Wearable tech is now a legitimate fashion statement. Really.

People are wearing trackers, smart jewellery and smartwatches for style points
Wearable tech = fashion statement

Remember when Karl Lagerfeld and Beyoncé didn't even bother to power on their Apple Watch samples before posting Instagram pics? It seems they're not alone as more and more people are wearing smartwatches, fitness trackers and smart jewellery for the style points.

It's a trend that a number of wearable tech CEOs and founders have noticed. Misfit Wearables CEO Sonny Vu told us that his customers regularly post lifestyle Instagram pictures with their Shine activity and sleep trackers and that it's "better to have 100 people love your device than 1,000 like it."

"We have people who don't even put batteries into their Misfits," he continued. "They just wear Shine. And in China, tons of people wear the Shine as a necklace. I actually wear mine around my neck as a passive tracker, I don't check it. I could tap it but I don't. I have my watch, I'm personally not going to wear two round things on my wrist."

Why are you wearing your wearable?

Jewelbots: A coding wearable for teen girls

It's something that Sara Chipps, founder and CEO of Jewelbots, which makes smart friendship bracelets for teen girls, came across in her initial research around why this age group might wear tech and what features to include.

On stage at Web Summit 2015, Chipps told our senior editor James Stables: "When we go to schools, especially the more affluent schools in the US, we see girls wearing Fitbits or a Jawbone UP. And we'll ask 'Oh, did you work out a lot today? Or how are your steps going? Do you try to get your best record?' And they just look at us, completely blank. And we ask 'why are you wearing a Jawbone UP?' And they say 'it's a wearable, it's cool.'"

Interestingly, though, the girls Chipps and her team spoke to were less inclined to want to change up their look on command and more into the social and coding features proving that style works best with substance.

Celebrities wearing Apple Watch

"The original functionality we came up with for Jewelbots was that we were going to make a bracelet to change the colour to match their clothes everyday," she said.

"We go to schools all the time to talk to girls and they said they would never actually do this. So we studied their everyday lifestyle and arrived at the tribal mentality of that age. The idea that your friends are the most important thing and how you identify yourself."

Aaron Grant, co-founder of Thalmic Labs, which created the Myo gesture control armband, agreed that more people are becoming comfortable with the designs that come from tech companies or collaborations. "I know a bunch of people who wear smartwatches and even if it's dead in the morning, they will continue to wear it throughout the day. Often for days on end," he added.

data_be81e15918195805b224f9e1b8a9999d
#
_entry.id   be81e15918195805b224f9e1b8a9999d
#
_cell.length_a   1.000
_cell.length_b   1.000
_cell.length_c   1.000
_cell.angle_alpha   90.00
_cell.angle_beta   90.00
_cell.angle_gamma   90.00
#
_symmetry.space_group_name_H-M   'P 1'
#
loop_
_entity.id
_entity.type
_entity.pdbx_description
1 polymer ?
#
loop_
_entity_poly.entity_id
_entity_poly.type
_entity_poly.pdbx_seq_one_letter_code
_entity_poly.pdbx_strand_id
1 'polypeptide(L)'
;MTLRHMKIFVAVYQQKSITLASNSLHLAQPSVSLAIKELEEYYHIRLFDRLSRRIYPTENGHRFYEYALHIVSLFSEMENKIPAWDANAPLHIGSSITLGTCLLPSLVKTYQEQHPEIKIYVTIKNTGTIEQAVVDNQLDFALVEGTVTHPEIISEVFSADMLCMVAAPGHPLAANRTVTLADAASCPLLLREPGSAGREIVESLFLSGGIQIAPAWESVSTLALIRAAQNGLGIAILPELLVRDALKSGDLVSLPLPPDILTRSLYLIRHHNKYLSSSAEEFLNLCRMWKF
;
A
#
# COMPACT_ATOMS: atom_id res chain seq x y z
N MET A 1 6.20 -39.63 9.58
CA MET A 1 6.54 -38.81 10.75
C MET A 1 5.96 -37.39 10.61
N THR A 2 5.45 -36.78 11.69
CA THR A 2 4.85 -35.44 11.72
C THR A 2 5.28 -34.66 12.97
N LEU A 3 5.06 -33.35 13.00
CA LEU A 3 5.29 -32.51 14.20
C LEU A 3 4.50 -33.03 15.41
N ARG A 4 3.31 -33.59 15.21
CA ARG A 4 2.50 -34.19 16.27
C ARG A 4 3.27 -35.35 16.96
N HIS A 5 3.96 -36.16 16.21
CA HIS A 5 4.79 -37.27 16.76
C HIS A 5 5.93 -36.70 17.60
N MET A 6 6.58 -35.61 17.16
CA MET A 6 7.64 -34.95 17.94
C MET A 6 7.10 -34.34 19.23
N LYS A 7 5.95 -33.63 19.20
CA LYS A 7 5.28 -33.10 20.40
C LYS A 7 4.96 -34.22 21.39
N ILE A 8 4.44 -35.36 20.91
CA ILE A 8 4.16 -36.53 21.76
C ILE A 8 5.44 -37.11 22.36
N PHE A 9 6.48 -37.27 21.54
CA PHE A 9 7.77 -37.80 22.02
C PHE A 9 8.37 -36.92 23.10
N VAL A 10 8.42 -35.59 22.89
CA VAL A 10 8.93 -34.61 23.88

Panic, panic, is this a good thing?

To be honest, we're a bit gobsmacked that we've reached this stage already. While we're arguing that companies should design for women or go home and bemoaning the bad habit of sticking some Swarovski crystals on a smart band, the number of people wearing technology on their body as a fashion accessory is growing.

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Does this feed into the argument that most wearable tech is still not useful enough? If users aren't even bothering to charge up their gadgets in order to access the features, then maybe the features aren't all that compelling yet.

But it also acts as a promising antidote to 2014's scare stories of users abandoning Fitbits to sock drawers. If you get into the habit of wearing a Jawbone UP3 everyday, say, even when you're not always paying attention to your stats, then in the long term, the chances are that you will use the tracker more and get more benefit from it because put simply, you haven't abandoned it out of shame.

More and more fashion and accessory brands are getting into wearables - Fossil, Tag, Swarovski, Guess, Oakley, RayBan, Henry Holland, Diane von Furstenburg, the list goes on. So the future looks pretty bright for anyone who can build and produce an item that we would happily wear out in public and that's useful but which doesn't look out of place if we don't need the tech features or connectivity that day or, of course, it's out of battery.

The 24/7 wearable has a place and will suit certain groups of people. But until we get to no charging for all our devices, it can only be a good thing that, at least in some countries such as the US and China, wearing tech is the new normal.

What do you think?

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